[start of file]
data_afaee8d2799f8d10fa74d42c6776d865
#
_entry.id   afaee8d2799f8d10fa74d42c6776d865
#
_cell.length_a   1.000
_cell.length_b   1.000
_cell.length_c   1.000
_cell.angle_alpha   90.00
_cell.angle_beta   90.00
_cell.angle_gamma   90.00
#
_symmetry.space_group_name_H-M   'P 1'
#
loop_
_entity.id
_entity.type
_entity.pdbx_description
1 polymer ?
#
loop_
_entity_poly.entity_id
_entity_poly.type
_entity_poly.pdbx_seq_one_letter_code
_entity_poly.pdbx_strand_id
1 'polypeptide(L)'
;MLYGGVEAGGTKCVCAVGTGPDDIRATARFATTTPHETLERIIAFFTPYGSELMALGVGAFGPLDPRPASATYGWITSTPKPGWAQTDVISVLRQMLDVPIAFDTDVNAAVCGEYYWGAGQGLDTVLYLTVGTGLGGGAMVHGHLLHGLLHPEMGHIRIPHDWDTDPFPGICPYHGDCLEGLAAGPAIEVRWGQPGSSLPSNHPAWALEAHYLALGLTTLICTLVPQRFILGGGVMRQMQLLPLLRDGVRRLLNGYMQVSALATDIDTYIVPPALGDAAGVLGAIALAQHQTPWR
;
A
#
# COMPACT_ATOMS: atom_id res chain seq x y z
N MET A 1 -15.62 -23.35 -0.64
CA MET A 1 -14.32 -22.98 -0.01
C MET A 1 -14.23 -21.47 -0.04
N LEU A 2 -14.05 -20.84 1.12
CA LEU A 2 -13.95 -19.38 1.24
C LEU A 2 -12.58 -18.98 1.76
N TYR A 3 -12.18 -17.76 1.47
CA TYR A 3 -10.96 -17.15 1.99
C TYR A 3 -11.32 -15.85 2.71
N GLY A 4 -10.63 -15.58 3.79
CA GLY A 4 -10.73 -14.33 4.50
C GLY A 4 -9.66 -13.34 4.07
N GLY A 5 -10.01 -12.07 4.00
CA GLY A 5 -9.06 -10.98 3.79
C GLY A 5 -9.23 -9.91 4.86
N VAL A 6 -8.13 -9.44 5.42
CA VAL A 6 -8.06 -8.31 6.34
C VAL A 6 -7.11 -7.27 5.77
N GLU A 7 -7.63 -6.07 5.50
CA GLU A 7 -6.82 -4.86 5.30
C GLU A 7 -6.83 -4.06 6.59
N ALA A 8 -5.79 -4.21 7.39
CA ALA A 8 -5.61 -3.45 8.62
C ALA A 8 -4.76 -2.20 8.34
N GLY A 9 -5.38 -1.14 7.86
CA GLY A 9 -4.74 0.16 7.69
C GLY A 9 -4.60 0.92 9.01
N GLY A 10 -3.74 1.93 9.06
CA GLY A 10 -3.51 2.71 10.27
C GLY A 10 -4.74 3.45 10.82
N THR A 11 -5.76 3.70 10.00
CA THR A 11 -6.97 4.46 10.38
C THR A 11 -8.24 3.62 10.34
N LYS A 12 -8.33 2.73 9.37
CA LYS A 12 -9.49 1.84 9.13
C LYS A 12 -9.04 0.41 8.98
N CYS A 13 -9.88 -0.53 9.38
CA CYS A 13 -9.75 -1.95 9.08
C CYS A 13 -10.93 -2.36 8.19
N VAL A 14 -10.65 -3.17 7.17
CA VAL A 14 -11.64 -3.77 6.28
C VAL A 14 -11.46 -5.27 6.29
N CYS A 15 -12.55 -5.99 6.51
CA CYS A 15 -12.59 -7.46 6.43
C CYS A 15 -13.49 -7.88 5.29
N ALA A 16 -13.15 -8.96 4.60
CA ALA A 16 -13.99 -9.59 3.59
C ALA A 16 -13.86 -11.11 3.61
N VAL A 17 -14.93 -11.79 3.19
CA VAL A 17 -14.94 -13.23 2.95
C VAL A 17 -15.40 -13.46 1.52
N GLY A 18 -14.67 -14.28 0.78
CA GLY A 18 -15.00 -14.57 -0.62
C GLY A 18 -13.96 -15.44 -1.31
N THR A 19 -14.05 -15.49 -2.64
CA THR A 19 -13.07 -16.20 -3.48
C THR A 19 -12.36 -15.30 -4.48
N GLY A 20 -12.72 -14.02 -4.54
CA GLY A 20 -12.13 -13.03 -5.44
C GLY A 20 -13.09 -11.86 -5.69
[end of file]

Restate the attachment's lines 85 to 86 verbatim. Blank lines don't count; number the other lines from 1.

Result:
N THR A 19 -14.05 -15.49 -2.64
CA THR A 19 -13.07 -16.20 -3.48